Or by a promise of marriage to one’s betrothed in 1 Corinthians 7:27:

1 Corinthians 7:27, “Art thou bound (deo) unto a wife? seek not to be loosed (luo). Art thou loosed (lusis) from a wife? seek not a wife.”

As we can see, Paul uses a completely different word, douloo, when he refers to the kind of duty or subjection the believer is freed from in 1 Corinthians 7:15. So, then, what is the “bondage” that the believer is “freed” from in 1 Corinthians 7:15?”

THE ERROR

The quoted author makes a very big etymological/grammatical mistake. He argued (emphasis added):

“In 1 Corinthians 7:15, Paul says “A brother or a sister is not under BONDAGE (DOULOO / G1402) in such cases.” He uses COMPLETELY DIFFERENT WORDS when he is speaking about the aspect of being under “bondage” to one’s partner in marriage in Romans 7:2″ AND “As we can see, Paul uses a COMPLETELY DIFFERENT WORD, DOULOO/G1402, when he refers to the kind of duty or subjection the believer is freed…”

However, consider the nature of the error. The author seems to think that DOULOO is a “completely different word” than DEO. I have come across this “completely different word” argument many times and it never ceases to amaze me. Why? Well consider that:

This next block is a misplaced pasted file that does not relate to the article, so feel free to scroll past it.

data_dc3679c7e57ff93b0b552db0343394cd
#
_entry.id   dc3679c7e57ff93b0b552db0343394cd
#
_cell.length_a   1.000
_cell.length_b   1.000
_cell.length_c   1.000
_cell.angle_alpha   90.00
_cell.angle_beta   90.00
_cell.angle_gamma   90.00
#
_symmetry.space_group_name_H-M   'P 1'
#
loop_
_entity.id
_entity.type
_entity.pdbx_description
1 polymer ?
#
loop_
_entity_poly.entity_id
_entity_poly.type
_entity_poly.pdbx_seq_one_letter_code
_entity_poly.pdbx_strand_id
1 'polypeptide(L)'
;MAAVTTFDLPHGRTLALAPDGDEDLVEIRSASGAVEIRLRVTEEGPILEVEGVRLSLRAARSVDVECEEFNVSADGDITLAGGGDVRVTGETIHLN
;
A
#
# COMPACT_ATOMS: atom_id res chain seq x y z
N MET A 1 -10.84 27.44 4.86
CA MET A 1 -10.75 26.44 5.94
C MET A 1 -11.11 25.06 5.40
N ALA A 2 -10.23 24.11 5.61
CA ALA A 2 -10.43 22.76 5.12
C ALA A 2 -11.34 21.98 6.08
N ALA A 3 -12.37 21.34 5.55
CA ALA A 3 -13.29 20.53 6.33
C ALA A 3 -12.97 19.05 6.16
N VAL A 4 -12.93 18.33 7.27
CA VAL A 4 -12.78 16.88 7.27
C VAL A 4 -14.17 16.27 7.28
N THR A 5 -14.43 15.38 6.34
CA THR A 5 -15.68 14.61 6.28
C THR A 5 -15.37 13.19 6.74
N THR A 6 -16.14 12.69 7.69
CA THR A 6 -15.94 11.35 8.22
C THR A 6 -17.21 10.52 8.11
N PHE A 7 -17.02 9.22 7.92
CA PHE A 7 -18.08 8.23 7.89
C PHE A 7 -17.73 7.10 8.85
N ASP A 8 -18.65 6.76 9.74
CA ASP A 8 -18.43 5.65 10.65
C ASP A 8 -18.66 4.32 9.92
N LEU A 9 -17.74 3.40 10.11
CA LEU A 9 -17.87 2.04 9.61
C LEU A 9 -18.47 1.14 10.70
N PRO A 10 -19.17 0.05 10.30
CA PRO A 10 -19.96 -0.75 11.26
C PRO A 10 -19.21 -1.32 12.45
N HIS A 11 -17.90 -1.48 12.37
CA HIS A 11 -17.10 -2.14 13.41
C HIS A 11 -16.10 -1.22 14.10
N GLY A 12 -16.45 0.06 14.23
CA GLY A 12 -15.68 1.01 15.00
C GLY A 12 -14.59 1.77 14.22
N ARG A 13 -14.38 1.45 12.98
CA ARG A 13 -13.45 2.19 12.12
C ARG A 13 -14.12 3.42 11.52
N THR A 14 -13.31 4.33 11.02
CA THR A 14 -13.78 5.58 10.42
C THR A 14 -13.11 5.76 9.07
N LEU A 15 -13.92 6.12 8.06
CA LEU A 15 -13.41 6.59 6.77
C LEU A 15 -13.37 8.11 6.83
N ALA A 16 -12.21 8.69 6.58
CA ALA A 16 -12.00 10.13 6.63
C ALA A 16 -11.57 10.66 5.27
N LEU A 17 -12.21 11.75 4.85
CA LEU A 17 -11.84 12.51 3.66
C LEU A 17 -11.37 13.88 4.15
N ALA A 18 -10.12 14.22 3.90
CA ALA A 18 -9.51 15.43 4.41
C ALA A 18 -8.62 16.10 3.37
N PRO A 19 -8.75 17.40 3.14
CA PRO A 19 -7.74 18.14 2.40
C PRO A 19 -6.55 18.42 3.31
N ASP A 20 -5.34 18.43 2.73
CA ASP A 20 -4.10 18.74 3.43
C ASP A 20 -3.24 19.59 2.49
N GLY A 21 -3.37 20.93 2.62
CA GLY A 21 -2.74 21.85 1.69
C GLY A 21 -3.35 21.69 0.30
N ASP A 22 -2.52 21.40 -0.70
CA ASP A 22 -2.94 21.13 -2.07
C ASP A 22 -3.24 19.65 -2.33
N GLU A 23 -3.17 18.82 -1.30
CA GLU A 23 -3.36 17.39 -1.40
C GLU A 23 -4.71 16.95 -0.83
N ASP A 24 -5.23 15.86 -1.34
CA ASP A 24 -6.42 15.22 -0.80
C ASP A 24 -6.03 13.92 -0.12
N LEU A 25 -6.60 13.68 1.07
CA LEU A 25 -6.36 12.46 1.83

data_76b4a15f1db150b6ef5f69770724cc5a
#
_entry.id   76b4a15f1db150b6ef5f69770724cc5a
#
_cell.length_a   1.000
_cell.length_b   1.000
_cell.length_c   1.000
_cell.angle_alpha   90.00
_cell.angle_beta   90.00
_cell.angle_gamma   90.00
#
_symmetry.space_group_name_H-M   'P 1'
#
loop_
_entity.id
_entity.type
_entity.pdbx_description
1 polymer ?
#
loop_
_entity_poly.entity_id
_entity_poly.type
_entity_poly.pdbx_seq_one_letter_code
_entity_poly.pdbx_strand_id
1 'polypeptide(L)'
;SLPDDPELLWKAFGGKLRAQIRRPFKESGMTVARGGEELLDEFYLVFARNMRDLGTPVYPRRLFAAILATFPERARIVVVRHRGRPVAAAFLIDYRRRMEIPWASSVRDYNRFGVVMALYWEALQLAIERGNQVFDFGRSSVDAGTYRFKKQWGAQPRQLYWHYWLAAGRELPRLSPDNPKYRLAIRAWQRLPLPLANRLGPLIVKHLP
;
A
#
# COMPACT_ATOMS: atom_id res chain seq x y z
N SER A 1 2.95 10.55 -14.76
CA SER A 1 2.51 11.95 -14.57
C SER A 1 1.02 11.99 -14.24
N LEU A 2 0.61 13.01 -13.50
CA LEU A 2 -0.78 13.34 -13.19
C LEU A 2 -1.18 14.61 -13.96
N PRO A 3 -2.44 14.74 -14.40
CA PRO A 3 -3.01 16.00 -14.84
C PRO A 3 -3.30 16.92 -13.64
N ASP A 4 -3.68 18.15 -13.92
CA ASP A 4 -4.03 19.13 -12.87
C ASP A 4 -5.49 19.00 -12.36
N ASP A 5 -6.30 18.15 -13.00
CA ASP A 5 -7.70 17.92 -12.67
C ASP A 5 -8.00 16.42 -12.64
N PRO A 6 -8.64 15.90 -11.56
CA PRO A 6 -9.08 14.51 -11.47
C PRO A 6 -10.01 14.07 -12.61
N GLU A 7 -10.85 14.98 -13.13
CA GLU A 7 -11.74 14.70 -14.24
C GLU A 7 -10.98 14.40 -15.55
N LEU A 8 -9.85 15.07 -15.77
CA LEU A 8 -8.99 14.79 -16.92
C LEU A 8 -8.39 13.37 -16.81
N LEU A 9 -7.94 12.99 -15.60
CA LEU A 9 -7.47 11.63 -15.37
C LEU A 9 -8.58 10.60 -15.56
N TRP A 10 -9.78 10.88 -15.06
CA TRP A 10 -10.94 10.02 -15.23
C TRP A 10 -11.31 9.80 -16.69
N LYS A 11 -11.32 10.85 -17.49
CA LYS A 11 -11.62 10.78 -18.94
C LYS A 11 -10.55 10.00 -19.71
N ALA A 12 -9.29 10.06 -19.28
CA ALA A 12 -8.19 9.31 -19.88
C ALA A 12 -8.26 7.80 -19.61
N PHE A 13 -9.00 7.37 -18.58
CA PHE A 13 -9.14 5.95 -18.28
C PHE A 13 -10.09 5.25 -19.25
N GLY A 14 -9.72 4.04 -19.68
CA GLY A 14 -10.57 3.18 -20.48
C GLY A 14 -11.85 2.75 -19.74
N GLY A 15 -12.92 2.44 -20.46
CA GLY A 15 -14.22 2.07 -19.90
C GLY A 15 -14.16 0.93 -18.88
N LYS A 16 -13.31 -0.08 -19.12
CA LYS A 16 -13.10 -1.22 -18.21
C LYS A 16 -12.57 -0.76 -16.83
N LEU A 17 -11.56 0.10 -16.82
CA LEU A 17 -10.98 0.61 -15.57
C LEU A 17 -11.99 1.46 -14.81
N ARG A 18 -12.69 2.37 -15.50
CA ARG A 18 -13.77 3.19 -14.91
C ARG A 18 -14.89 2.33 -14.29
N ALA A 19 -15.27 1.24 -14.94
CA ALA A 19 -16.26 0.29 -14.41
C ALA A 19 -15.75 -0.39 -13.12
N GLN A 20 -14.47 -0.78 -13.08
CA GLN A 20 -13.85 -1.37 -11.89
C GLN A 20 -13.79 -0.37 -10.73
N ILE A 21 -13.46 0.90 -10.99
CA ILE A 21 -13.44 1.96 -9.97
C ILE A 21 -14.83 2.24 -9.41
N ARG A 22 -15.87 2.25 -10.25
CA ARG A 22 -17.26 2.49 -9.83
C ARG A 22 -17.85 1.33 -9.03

1. DOULOO [G1402]: is a masculine noun meaning “to make a slave of, reduce to bondage; metaph. give myself wholly to one’s needs and service, make myself a bondman to him” — this word directly derives from…
  2. DOULOS [G1401]: which is also a masculine noun meaning “a slave, bondman, man of servile condition” — this word directly derives from…
  3. DEO [G1210]: which is the verb form of doulos and douloo. Deo means “to bind, tie, faste, fasten with chains, to throw into chains, to bind, put under obligation, of the law, duty etc; to be bound to one, a wife, a husband; to forbid, prohibit, declare to be illicit.” Clearly, one is made a slave, reduced to bondage, voluntarily becomes a bondman, etc. in light of their being (forcefully, legally, or willingly) bound.